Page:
Updated 04/26/2012 09:06 PM
Defendant's Mother Denies Her Son Gave A Police Officer A Fatal Push
The mother of a man accused of pushing a city police officer to his death in Brooklyn testified on his behalf Thursday, saying that another officer made the policeman fall. NY1's Criminal Justice reporter Dean Meminger filed the following report.
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With a bit of attitude in her voice, Josefa Villanueva took the stand Thursday in State Supreme Court in Brooklyn, in the murder trial of her son, George Villanueva, to say he was innocent.
George Villanueva is accused of pushing Police Officer Alain Schaberger off of a Brooklyn stoop to his death last year.
Speaking Spanish, Josefa Villanueva said it was the officer's partner, Celmira Velazquez, who accidentally knocked him over the railing, saying, "The big butt one turned and moved him."
Josefa Villanueva said as officers struggled to arrest her son for attacking his girlfriend, they did not realized Schaberger fell down to the basement entrance.
"When he was falling, he didn't scream," Josefa Villanueva said.
The defendant's mother testified she was the only one to see Schaberger fall, but she did not say anything because she was worried about her son.
"I think when you take a look at her testimony, even in relationship to the testimony of the sergeant yesterday, I think you can find similarities in the events that took place on the steps," said defense attorney Kleon Andreadis.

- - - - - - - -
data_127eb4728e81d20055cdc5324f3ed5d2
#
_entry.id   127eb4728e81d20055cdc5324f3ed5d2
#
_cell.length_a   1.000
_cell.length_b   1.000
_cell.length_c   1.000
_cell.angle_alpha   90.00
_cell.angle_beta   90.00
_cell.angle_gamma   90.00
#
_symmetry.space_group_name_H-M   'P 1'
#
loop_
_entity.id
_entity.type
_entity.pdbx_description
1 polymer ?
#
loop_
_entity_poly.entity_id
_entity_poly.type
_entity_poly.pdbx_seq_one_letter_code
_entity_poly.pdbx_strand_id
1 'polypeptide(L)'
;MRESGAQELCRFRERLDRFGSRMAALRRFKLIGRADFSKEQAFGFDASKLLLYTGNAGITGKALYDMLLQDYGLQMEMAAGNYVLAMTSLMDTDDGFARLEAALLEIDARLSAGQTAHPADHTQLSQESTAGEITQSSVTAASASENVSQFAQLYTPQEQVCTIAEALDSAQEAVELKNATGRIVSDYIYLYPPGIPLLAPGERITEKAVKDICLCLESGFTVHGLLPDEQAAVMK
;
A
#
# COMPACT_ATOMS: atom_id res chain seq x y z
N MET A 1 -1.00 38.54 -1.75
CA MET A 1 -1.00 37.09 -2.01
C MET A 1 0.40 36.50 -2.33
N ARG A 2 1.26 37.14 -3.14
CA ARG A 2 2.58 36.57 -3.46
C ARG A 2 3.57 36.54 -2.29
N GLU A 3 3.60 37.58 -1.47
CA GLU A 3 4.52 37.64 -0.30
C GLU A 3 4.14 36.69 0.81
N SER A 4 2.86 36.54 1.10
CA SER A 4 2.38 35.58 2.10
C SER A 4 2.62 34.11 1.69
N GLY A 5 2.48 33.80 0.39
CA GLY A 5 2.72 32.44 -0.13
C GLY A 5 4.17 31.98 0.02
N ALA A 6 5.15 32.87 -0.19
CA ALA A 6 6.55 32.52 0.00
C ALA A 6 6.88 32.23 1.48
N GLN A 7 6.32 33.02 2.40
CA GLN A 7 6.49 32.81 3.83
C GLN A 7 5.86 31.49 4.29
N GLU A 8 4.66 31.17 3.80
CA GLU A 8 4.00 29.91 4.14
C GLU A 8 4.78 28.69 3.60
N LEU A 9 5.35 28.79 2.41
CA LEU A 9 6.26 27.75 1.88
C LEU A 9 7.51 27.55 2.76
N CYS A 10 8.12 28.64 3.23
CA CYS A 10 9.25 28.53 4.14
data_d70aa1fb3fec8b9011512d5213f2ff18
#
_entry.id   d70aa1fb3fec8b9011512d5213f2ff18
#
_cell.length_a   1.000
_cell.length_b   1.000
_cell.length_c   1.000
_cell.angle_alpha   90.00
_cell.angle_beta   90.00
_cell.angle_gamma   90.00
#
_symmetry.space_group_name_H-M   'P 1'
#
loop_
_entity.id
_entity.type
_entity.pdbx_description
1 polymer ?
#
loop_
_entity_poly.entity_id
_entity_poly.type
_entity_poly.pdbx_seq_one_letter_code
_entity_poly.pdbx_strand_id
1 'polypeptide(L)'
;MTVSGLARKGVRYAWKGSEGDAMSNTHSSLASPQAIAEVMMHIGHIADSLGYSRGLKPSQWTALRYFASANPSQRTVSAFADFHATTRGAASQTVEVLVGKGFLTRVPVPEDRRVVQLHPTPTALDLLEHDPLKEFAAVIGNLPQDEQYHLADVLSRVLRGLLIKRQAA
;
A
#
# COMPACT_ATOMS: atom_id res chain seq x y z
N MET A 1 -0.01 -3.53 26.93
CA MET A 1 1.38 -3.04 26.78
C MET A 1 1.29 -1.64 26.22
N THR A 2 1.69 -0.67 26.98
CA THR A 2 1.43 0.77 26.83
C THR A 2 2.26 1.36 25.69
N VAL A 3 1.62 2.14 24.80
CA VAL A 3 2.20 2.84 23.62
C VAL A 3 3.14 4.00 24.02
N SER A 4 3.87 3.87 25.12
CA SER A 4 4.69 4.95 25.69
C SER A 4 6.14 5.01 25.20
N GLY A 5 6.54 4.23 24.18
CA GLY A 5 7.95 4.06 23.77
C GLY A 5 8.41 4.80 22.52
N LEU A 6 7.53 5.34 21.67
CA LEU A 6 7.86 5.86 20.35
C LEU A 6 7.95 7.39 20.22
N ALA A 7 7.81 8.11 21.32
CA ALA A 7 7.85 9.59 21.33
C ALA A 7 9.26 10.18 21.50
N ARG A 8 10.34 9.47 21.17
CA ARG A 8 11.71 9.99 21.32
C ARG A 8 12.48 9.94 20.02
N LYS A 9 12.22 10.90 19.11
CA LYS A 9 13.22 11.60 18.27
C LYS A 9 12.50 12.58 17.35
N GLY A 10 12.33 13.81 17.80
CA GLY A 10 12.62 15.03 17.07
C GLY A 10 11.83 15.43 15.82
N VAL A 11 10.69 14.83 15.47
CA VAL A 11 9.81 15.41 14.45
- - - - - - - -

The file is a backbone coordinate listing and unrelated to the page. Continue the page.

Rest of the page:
George Villanueva's niece, Elaine Vizcarra, also took the stand, and testified officers on the scene did not realize Schaberger fell until his partner started looking down at the basement entrance.
"She turned around and took her flashlight out. She started putting her flashlight in front of these steps," said Vizcarra.
The niece said the officer started screaming, "Oh my God, oh my God!"
Vizcarra went on to say, "I looked down and I realized there was an officer."
The Brooklyn district attorney's office says Villanueva intentionally pushed the 10-year veteran.
A doctor from the medical examiner's office testified Schaberger received severe trauma to his brain.
Schaberger's parents were in the courtroom for the testimony.
"It is difficult to have to sit there and listen to autopsy reports, listen about the injuries their son sustained that day," said Patrolmen's Benevolent Association President Pat Lynch.
Closing arguments are scheduled for Tuesday. Then jurors will get the case and try to decide if Schaberger was intentionally pushed to his death.